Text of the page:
Gearhart Law Group Attorney Headshot
Gearhart Law Group Attorney Headshot

Can An Independent Contractor Receive Workers’ Comp Benefits in Georgia?

Free Case Evaluation

In 2019, over 78,000 nonfatal workplace injuries took place in Georgia businesses. The average cost of a workers’ compensation claim is approximately $40,000. Because of our mobile and independent population, approximately 14% of the U.S. population said that being an independent contractor was their primary job.

So, do independent contractors get workers’ compensation in Georgia?

No. Independent contractors are not eligible for Georgia workers’ compensation benefits. However, they are able to file a tort claim against the employer, which might give independent contractors the opportunity to recover damages that aren’t covered by a Georgia workers’ compensation claim such as pain and suffering.

That being said, there are many factors that a court takes into consideration when deciding if a person is actually an independent contractor or an employee.

What’s an Independent Contractor vs. Employee?

It’s important to know how an independent contractor and employee are defined under Georgia state law and the differences between the two.

Georgia defines an independent contractor as:

  • Someone who is paid a specific rate per job, such as a lump sum (rather than a salary or hourly rate)
  • Has a contract that outlines the job responsibilities
  • Has control over the time/hours they work (versus a set schedule)
  • Length of time the independent contractor is employed
  • Supplies their own materials and tools
  • Work completed is an additional service to the business (rather than as part of the employer’s regular business)

An employee is different from an independent contractor in several key ways:

  • From a legal perspective, employment and labor laws apply to employees, not independent contractors.
  • For employees, the company controls what an employee does on the job, and how they do it. Typically, employees are provided with the tools and supplies needed to perform their jobs, whereas an independent contractor provides their own supplies.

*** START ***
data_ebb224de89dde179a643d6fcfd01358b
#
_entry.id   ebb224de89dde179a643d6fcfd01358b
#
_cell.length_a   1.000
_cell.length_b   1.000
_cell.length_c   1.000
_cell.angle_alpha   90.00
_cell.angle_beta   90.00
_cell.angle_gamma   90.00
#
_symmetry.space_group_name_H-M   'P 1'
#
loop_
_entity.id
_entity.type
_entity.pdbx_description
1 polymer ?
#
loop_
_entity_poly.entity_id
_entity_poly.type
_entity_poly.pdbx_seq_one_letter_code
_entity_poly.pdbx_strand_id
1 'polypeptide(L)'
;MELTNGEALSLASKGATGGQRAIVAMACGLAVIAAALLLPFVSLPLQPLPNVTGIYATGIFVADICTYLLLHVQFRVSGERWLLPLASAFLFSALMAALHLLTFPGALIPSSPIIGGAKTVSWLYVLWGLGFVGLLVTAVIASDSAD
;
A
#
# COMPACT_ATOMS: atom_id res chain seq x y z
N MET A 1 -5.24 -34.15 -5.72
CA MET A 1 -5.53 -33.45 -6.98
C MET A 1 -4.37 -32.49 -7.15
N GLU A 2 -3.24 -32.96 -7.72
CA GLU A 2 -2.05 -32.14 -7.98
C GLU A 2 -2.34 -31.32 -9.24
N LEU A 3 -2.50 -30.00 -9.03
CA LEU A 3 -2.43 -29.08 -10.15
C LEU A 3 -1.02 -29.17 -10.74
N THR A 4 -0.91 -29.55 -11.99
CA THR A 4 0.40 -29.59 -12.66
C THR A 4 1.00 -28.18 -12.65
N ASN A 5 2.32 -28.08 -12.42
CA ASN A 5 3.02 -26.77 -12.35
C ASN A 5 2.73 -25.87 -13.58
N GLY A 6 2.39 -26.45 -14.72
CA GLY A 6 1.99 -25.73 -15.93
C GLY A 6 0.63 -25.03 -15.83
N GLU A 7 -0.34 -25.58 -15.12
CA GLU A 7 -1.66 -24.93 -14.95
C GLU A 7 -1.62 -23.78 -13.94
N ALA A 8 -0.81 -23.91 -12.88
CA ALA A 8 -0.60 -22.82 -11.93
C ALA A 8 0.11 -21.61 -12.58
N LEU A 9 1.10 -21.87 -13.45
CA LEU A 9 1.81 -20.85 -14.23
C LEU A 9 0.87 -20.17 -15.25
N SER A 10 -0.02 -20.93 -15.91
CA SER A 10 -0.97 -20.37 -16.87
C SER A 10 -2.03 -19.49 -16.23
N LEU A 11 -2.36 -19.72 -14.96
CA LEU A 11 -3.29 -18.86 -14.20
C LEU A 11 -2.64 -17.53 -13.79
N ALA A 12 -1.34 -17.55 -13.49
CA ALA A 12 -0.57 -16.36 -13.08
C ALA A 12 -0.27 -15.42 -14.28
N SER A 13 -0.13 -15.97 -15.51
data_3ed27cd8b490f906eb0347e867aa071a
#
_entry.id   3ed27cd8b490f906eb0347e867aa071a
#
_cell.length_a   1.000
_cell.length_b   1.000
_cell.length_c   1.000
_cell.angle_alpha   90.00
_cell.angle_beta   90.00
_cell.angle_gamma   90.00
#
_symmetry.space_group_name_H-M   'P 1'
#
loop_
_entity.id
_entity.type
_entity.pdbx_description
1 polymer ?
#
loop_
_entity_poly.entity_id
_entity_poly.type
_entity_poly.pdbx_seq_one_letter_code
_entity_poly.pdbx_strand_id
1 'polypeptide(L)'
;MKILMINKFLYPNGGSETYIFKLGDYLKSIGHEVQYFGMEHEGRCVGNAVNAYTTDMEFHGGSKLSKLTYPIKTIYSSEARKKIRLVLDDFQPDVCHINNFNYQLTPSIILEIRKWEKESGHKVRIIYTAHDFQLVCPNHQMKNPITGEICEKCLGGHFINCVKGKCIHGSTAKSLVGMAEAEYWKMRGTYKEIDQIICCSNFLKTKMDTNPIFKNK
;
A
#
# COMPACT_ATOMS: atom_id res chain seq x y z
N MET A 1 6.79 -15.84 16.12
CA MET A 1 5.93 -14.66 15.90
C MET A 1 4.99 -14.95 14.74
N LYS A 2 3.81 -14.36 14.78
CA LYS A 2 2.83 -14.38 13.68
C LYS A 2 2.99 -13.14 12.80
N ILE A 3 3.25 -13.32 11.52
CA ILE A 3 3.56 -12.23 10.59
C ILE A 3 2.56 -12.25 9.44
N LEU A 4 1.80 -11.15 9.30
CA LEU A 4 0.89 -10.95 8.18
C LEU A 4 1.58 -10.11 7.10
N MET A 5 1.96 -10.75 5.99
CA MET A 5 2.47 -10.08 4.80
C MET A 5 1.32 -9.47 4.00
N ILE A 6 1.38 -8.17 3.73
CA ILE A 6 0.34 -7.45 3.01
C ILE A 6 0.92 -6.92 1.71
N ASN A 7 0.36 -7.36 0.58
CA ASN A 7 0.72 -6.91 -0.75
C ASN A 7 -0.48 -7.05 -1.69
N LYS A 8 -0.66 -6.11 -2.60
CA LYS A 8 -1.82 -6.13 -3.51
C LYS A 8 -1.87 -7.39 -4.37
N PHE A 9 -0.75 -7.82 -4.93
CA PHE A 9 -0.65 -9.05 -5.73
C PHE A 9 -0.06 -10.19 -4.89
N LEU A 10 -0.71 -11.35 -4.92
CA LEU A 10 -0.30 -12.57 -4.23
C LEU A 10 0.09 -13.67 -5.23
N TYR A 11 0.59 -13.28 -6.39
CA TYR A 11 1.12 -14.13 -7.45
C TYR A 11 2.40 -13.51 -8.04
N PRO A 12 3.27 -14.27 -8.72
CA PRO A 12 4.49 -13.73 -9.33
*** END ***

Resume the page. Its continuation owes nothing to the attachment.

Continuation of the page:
• Employees receive benefits such as pensions, 401K insurance, and vacation/sick pay; independent contractors typically do not.
  • From a tax perspective, if your employer issues you a 1099 at tax time, they classified you as an independent contractor. If your employer issues you a W-2, they classified you as an employee.

It is important to note that when it comes to workers’ compensation, the difference between whether someone is an independent contractor or an employee is to be determined by a judge on a case-by-case basis.

What is Workers’ Compensation?

Workers’ compensation is designed to protect both the employer and the employee from expenses associated with injuries obtained while on the job. It is an insurance policy paid by employers, typically to a state agency. Injuries associated with, or happening on the job, are then submitted to the agency for payment.

Workers’ compensation provides support to injured workers in the form of payment for medical bills, lost wages, and even death. Workers’ compensation laws also protect injured workers’ jobs/positions as they heal. In return, workers’ compensation protects businesses from the devastating damages that may arise from injured workers.

Common workers’ compensation injuries can come from falls, faulty equipment, or faulty safety equipment. They can also come from repetitive stress injuries. The most commonly injured area is the back, while the most common cause of injury is from motor vehicle accidents.

It’s important to note that your Georgia employer is required by law to carry workers’ compensation if they:

  • Have three or more regular employees
  • This includes seasonal, full-time, or part-time